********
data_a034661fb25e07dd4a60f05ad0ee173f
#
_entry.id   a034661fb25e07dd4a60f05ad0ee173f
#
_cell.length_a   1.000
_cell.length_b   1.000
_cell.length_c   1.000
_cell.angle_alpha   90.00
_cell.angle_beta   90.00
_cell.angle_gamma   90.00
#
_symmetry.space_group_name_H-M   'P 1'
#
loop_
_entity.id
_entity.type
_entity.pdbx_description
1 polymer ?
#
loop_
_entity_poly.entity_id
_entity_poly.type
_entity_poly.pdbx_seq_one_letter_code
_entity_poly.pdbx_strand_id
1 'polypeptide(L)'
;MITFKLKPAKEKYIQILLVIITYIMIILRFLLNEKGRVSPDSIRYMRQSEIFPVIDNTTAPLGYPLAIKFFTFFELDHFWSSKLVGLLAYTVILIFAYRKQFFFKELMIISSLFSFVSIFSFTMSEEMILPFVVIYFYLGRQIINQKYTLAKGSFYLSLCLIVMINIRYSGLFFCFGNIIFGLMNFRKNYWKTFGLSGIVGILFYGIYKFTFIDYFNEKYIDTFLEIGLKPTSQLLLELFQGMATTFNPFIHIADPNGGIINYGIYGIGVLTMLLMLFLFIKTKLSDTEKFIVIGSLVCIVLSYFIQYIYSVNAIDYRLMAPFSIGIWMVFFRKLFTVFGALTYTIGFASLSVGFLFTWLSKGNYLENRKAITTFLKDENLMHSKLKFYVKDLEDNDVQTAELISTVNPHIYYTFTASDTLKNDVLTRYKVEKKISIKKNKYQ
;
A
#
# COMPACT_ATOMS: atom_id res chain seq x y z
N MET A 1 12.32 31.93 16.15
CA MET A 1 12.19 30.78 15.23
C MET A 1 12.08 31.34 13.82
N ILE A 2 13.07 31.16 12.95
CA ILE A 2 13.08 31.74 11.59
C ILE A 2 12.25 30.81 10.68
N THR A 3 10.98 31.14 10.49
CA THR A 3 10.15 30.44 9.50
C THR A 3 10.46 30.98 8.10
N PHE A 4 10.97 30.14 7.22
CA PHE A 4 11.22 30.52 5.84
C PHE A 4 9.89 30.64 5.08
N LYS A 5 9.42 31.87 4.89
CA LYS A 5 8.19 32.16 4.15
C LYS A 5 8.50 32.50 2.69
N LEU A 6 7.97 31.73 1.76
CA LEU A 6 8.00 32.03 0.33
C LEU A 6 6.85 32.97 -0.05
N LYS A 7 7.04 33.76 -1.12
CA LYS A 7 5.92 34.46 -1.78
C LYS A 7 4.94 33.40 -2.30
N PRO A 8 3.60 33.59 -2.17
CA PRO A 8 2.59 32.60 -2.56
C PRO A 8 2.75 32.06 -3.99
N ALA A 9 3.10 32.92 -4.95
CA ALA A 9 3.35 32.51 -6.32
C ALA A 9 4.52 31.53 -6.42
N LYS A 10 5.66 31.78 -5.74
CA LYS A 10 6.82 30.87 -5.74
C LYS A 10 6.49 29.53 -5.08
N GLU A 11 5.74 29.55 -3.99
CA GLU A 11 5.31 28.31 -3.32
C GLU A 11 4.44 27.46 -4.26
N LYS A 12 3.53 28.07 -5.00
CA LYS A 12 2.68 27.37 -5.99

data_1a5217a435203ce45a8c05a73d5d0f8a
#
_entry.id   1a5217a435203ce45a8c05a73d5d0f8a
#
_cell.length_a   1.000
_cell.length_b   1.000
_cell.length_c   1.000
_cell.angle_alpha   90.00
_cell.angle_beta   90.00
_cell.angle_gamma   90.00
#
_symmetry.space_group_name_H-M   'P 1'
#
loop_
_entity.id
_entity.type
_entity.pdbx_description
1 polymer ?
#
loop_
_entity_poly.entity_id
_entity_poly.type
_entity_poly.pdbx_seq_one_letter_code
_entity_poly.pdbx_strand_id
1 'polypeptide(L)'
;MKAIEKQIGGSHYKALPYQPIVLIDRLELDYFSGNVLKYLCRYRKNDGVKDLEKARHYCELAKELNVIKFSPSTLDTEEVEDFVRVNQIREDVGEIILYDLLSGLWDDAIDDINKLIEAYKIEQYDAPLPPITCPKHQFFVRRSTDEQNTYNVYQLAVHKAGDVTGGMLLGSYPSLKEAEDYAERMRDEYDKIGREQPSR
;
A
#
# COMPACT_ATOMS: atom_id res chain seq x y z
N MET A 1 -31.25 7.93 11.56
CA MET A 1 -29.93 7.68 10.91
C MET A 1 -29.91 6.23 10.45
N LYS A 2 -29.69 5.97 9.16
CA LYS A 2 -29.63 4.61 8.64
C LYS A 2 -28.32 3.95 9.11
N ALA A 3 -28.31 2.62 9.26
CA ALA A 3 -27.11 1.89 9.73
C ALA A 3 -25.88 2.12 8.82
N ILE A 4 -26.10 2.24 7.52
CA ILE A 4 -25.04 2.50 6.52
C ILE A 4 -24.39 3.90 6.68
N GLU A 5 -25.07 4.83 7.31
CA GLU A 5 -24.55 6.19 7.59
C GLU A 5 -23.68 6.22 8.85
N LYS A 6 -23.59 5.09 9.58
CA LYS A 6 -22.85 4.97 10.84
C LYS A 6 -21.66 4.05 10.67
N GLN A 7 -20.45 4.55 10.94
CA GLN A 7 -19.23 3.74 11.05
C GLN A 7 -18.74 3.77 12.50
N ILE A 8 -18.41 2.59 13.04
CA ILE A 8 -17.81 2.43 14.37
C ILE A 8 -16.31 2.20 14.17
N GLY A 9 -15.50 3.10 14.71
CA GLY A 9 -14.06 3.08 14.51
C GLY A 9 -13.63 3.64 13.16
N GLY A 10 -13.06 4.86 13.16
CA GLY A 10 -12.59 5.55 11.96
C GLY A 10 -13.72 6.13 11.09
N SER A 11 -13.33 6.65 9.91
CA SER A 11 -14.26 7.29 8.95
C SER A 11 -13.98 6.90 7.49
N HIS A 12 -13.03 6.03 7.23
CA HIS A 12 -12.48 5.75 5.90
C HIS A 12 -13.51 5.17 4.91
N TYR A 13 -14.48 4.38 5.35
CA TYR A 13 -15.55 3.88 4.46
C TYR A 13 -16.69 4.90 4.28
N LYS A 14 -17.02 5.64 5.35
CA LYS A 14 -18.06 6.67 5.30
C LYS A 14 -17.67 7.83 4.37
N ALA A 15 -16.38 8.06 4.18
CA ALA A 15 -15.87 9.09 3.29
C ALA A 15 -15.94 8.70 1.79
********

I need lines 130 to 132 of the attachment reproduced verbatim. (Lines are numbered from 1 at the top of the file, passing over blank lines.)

CA HIS A 12 -12.48 5.75 5.90
C HIS A 12 -13.51 5.17 4.91
N TYR A 13 -14.48 4.38 5.35